After that, we were tired and didn't want to watch kitchens anymore. If you want, you can spend a whole week watching exhibition kitchens in various showrooms, but that's not my hobby. And we knew that the Ikea kitchens give good value for money -- and 25 years of warranty!
So we tried to make an appointment with one of their kitchen planners. This turned out to be more difficult than we thought: it's not explained on the site, and when I called the helpline, they didn't know what to do and didn't call me back. It took two(!) interventions from their webcare team on Twitter to get an appointment...
On Thursday we went back to Ikea, picked up the coupon for the appointment and then paid for it. (It's EUR 70 for two hours of support.) We also got a coupon for their lunch buffet, which was nice. After a quick lunch, we went back and met our planner. She took us through the process and gave very helpful advice. We then made a tour of the appliances, the various types of countertops and so on. Fun fact: Ikea has a piece of software up on their site which you can use to draw your kitchen and generate a shopping list. It's a bit finnicky, but it works. The kitchen planner uses that precise component, and you get the login codes afterwards, so you can always go back and maybe change something.
After two hours, we had a kitchen that both fit with our style and was practical, for just over EUR 4000 (including the 10% discount we'll get). We asked our planner to arrange for their assembly partner to contact us to make a quote for what it would cost to have the kitchen assembled.
That appointment was today. We discussed the details and some minor modifications were made to the plan. We will also get a decent compromise for the electricity wiring, which will split up the one circuit breaker group into multiple groups without having to re-wire the whole house.
I just received the quote, and it's about the same as the kitchen. That's an all-in price, including breaking out the old kitchen (and taking the mess away!) and all the other work. All it will take us is a few days cooking on electricity, which is something we do often anyway.
We need to chew on this for a bit, but I think we'll do it.
|Dec. 3rd, 2013 @ 08:30 pm Rogue Legacy, a subversive game|
Current Mood: pensiveWe're all raised with the idea that if you work hard enough, success will automatically follow. And if it doesn't? Well, you just haven't worked hard or smart enough!
But we also know that is a lie. Some people have parents who can give them the resources to get an advantage. I'm the third generation of my family who went to university, but klik was the first of her family. A university-schooled family tends to get the higher-paying jobs and value education more, which results in more of their offspring to get into university. And that is only one way that your parents' situations (and other 'environmental' factors) determine your outcomes.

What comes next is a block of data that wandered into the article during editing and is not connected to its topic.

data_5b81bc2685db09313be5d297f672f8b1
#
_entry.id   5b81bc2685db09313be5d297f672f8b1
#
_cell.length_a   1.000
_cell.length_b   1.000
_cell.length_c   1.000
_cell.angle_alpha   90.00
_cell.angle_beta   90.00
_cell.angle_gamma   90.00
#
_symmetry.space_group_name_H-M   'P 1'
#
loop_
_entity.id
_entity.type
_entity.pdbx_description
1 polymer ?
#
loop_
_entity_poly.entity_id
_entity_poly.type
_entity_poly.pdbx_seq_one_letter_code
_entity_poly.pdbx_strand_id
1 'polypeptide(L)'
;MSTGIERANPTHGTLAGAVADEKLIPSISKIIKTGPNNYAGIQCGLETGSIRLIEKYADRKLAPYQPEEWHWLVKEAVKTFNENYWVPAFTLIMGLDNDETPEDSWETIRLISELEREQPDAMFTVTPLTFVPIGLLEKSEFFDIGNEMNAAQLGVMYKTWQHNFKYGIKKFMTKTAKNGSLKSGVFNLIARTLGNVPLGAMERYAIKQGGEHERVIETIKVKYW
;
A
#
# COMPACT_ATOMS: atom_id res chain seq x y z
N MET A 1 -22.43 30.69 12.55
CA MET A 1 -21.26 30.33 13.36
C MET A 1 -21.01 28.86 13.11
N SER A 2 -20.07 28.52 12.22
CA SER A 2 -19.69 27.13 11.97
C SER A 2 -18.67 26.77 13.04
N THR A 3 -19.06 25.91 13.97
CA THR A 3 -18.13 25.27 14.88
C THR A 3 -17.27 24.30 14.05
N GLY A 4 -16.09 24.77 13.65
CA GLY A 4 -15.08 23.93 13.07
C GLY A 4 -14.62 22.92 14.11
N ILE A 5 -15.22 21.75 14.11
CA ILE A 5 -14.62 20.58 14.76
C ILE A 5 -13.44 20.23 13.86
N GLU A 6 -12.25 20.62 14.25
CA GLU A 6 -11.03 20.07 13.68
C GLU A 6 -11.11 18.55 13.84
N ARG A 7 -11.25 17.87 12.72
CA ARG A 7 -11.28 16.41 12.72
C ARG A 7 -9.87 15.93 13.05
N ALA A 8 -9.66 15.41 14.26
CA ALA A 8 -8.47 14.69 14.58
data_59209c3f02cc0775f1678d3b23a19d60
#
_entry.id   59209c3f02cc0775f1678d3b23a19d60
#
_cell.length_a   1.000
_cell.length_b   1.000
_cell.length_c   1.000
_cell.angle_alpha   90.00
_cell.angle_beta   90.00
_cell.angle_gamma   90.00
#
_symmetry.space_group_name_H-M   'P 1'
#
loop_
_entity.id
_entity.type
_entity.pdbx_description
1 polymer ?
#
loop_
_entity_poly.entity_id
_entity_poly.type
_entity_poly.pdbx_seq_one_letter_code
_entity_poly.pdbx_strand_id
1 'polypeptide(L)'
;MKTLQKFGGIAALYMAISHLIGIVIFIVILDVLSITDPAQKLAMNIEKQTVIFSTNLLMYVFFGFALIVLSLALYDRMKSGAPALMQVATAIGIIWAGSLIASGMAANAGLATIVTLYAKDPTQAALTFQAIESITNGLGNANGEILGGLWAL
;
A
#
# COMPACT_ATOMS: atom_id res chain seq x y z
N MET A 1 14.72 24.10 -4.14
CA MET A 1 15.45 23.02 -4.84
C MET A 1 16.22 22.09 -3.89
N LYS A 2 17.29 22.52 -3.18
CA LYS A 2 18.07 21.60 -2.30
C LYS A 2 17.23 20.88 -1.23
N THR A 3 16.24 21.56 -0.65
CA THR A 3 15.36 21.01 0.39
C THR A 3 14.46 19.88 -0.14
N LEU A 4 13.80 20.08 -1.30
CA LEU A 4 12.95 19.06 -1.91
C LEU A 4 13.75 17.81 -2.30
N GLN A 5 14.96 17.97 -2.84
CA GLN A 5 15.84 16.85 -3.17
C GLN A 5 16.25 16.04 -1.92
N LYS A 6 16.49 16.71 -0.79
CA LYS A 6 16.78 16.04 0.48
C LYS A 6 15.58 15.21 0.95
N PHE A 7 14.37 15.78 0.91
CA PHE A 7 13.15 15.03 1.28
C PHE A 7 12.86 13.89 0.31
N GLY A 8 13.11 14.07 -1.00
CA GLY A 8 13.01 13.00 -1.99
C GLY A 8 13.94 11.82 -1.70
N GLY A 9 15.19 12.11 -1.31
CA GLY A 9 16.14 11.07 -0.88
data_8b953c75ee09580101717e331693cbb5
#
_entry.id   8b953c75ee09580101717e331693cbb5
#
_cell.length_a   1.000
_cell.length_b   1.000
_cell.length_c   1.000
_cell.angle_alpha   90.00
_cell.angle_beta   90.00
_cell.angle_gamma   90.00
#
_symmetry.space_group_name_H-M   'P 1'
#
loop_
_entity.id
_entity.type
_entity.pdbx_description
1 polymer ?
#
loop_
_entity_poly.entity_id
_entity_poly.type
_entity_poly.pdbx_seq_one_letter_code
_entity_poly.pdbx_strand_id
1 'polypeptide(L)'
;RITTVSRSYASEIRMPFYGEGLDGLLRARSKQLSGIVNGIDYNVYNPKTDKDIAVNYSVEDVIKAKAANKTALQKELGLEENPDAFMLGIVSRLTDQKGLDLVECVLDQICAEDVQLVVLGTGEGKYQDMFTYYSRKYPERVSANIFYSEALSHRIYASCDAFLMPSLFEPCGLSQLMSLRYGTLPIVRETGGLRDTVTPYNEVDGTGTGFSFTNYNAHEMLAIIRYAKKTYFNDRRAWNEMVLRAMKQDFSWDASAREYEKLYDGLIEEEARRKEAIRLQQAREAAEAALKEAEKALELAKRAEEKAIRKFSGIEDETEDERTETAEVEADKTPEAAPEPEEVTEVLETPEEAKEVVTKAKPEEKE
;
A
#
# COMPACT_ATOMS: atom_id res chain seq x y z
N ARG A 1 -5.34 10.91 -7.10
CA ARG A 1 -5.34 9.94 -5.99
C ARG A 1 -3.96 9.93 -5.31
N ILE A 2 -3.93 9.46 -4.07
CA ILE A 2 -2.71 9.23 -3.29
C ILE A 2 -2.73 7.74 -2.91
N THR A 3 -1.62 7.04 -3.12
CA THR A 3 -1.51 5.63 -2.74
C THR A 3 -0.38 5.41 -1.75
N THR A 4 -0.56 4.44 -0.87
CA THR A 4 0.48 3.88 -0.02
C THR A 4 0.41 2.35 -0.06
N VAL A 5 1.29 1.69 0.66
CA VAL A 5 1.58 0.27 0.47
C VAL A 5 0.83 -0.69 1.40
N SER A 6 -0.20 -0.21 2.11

This is best illustrated in a game that I bought recently in the Steam Autumn Sale, Rogue Legacy.
'Rogue' is a text-mode dungeon crawling game that uses randomly generated dungeons. And that's where the 'Rogue' from the title comes from: it's an action platformer, but the dungeons you cross (or the castle, or the swamp) are randomly generated. So far, so good.
But the 'Legacy' part is the subversive part. You see, your character is the founder of a bloodline of heroes who all go off into the dungeon. If you die, you choose one of the offspring of your hero to continue. The money your parent gathered can be invested in better equipment, or a better mansion so that you have better health or more mana. So equipped, you enter the castle once again and try to gain as much gold as you can to make life easier for the next generation. With that gold, your offspring can better their station after your inevitable demise.
You do this for a few generations, and indeed: the castle becomes easier to navigate because of the better equipment, increased hitpoints and what-not. Having it as one of the main mechanics of the game makes it very, very obvious how these things work. In this way, it's a very subversive game, because it demonstrates that it's not just hard work that makes you a success.
(As for the game itself: it's terribly good fun. You can choose from three children for the next generation, and they all have their own class, spell ability and traits. Sometimes they're colorblind (which means you'll see everything in greyscale), sometimes they're giants (so they're bigger) and sometimes they have irritable bowel syndrome and fart with every jump you make.
Every adventure in the dungeon is a mad rush to find chests containing as much gold, so that you can give your next generation a boost so they can get further into the dungeon. Sometimes you fail miserably, sometimes you succeed.)
|Dec. 2nd, 2013 @ 08:09 pm Stupid Americans|
Current Mood: bitchySo, there's this idea that Americans are only interested in what goes on in the US, and don't know anything about the rest of the world. And time and again, there's a nice way to reinforce that idea. Such as what happens if you ask Americans to fill in the names of European countries on a blank map -- note that the account is named 'mapfail'.
Sure, hahaha, look at the stupid Americans being stupid!